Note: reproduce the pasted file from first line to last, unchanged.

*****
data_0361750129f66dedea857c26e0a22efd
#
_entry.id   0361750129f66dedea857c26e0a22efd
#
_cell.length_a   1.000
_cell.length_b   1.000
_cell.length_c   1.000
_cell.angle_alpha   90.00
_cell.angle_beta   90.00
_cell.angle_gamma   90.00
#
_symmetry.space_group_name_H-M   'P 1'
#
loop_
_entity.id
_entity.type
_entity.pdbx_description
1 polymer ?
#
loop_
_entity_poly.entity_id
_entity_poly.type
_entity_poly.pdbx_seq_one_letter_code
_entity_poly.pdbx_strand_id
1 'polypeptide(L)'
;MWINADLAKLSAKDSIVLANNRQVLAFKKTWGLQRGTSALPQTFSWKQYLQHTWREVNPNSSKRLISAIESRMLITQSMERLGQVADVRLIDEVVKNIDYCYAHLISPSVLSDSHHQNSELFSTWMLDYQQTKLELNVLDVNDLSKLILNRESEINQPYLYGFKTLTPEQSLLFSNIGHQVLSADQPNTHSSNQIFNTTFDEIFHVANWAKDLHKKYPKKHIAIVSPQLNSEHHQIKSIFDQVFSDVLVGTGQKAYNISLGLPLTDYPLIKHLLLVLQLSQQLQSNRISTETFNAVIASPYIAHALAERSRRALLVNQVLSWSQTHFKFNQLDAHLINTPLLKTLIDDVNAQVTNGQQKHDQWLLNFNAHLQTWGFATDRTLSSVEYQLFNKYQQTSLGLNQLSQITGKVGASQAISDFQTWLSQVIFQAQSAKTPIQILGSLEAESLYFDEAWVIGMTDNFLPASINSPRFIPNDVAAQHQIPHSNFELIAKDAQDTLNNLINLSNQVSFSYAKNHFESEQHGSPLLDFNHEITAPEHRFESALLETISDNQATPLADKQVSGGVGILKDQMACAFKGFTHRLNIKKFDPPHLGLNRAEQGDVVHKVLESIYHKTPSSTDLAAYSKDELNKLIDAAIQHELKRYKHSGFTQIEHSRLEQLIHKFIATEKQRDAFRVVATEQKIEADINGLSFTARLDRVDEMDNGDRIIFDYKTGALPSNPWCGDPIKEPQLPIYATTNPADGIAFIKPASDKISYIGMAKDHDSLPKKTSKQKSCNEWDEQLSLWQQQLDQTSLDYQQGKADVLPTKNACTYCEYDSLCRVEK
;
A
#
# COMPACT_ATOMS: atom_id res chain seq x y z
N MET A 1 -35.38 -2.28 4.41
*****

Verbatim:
data_0361750129f66dedea857c26e0a22efd
#
_entry.id   0361750129f66dedea857c26e0a22efd
#
_cell.length_a   1.000
_cell.length_b   1.000
_cell.length_c   1.000
_cell.angle_alpha   90.00
_cell.angle_beta   90.00
_cell.angle_gamma   90.00
#
_symmetry.space_group_name_H-M   'P 1'
#
loop_
_entity.id
_entity.type
_entity.pdbx_description
1 polymer ?
#
loop_
_entity_poly.entity_id
_entity_poly.type
_entity_poly.pdbx_seq_one_letter_code
_entity_poly.pdbx_strand_id
1 'polypeptide(L)'
;MWINADLAKLSAKDSIVLANNRQVLAFKKTWGLQRGTSALPQTFSWKQYLQHTWREVNPNSSKRLISAIESRMLITQSMERLGQVADVRLIDEVVKNIDYCYAHLISPSVLSDSHHQNSELFSTWMLDYQQTKLELNVLDVNDLSKLILNRESEINQPYLYGFKTLTPEQSLLFSNIGHQVLSADQPNTHSSNQIFNTTFDEIFHVANWAKDLHKKYPKKHIAIVSPQLNSEHHQIKSIFDQVFSDVLVGTGQKAYNISLGLPLTDYPLIKHLLLVLQLSQQLQSNRISTETFNAVIASPYIAHALAERSRRALLVNQVLSWSQTHFKFNQLDAHLINTPLLKTLIDDVNAQVTNGQQKHDQWLLNFNAHLQTWGFATDRTLSSVEYQLFNKYQQTSLGLNQLSQITGKVGASQAISDFQTWLSQVIFQAQSAKTPIQILGSLEAESLYFDEAWVIGMTDNFLPASINSPRFIPNDVAAQHQIPHSNFELIAKDAQDTLNNLINLSNQVSFSYAKNHFESEQHGSPLLDFNHEITAPEHRFESALLETISDNQATPLADKQVSGGVGILKDQMACAFKGFTHRLNIKKFDPPHLGLNRAEQGDVVHKVLESIYHKTPSSTDLAAYSKDELNKLIDAAIQHELKRYKHSGFTQIEHSRLEQLIHKFIATEKQRDAFRVVATEQKIEADINGLSFTARLDRVDEMDNGDRIIFDYKTGALPSNPWCGDPIKEPQLPIYATTNPADGIAFIKPASDKISYIGMAKDHDSLPKKTSKQKSCNEWDEQLSLWQQQLDQTSLDYQQGKADVLPTKNACTYCEYDSLCRVEK
;
A
#
# COMPACT_ATOMS: atom_id res chain seq x y z
N MET A 1 -35.38 -2.28 4.41